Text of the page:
AT THE OFFICE: Winning over your boss requires managing up
FORT LAUDERDALE, Fla. -- It's often said that people don't quit their company, they quit their boss. But many workers can't leave their jobs in these economic times and getting along with the boss is probably more important than ever. How can wor...
FORT LAUDERDALE, Fla. -- It's often said that people don't quit their company, they quit their boss.
But many workers can't leave their jobs in these economic times and getting along with the boss is probably more important than ever. How can workers develop an effective relationship with their boss?
Workers need to manage up, says Joe Takash, a behavior strategist and performance management coach. "Managing up is effectively connecting with your professional superior. You win, your boss wins, and the organization wins."
Bahaudin Mujatba, chair of Nova Southeastern University's management department, has an alternate view: Workers can't really manage their boss, he says, but they can influence them. "You manage down, but sell up," he says.
Here is what the two experts say workers can do to improve their relationship with their supervisors:
Learn your boss's communication style, says Takash, author of Results Through Relationships. How often does your boss want to meet and in what format? Observe your boss' pattern of communication and ask other workers what works well for them.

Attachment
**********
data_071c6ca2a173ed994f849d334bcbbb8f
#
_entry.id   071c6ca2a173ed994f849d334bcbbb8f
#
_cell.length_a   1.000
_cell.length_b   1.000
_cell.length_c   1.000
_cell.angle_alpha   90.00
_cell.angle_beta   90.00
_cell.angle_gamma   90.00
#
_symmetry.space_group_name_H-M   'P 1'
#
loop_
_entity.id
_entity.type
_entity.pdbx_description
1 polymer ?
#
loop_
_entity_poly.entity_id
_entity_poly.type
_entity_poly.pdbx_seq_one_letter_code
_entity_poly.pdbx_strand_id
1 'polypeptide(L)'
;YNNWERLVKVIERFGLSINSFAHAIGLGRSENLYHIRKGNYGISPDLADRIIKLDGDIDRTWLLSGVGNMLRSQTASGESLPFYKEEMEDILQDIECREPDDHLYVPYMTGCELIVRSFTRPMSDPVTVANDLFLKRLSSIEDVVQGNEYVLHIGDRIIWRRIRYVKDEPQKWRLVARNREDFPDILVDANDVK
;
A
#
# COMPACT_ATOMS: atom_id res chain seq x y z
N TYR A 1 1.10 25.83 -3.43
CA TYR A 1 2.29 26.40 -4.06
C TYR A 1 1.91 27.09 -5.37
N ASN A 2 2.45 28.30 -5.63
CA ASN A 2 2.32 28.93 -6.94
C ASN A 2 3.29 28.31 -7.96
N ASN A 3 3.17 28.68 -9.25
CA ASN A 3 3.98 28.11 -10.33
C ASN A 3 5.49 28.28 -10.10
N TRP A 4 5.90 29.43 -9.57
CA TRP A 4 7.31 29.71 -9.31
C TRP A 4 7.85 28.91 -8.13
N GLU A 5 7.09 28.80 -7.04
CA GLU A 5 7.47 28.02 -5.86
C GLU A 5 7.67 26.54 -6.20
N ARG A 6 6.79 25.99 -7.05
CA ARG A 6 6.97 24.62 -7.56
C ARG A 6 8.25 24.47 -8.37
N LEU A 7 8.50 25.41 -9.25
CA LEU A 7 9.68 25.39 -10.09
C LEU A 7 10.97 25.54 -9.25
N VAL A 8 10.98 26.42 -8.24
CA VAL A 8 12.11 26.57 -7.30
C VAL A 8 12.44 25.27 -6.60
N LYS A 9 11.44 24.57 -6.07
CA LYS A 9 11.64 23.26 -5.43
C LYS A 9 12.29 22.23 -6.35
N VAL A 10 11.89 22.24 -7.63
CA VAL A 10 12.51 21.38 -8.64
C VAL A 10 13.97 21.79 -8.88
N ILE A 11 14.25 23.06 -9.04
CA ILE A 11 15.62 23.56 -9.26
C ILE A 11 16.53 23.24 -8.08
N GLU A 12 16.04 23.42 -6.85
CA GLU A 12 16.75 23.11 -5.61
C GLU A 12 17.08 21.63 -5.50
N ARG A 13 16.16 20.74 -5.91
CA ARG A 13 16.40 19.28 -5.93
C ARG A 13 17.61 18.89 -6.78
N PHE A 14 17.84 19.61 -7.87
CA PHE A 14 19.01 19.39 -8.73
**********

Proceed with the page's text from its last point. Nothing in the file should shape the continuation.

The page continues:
Be proactive. "Hiding does not put you ahead of the pack. Now is the time to step up. You need to differentiate yourself," Takash says. "People who tend to thrive are those who are courageous and upfront," she says.
Meet regularly. Schedule time to meet with your boss on a regular basis so you have a clear understanding of how well you're doing and where you need to improve. Don't wait until the company's annual performance evaluation to have a discussion.
Ask for your boss's opinion. Say, "I want to get your perspective on what my best approach would be. ..."
From the manager's perspective, "if you want to build morale, ask new employees their opinion and then shut up and listen," Takash recommends.
Go to your boss with solutions. "Any time you're approaching your boss with a question, you should always have an idea what you would do if you were the boss," he says. "That insight may catapult your market value."
Develop a power that makes you attractive. If you don't have personal power as result of your position, become the employee who has information about the industry or competition, Mujtaba says. Or become an expert, doing something better than any other individual.
Address problems. When you're not on the same wavelength with your boss, talk about it, Takash says. "Address things when they are not hot, when emotions seem under control." Try to ensure the boss is full engaged, not getting phone calls or being interrupted.
Play devil's advocate. If you disagree with your boss, Mujtaba says, make sure the boss saves face in front of colleagues _ even if you're right. Subordinates can disagree by saying, "Let me play the devil's advocate for a minute."
In his corporate career, Mujtaba once took a strong stance against his boss. He later found something out that would have led him to make the same decision his boss did. Managers sometimes "have information we don't have. If we did, we might make different decisions as well."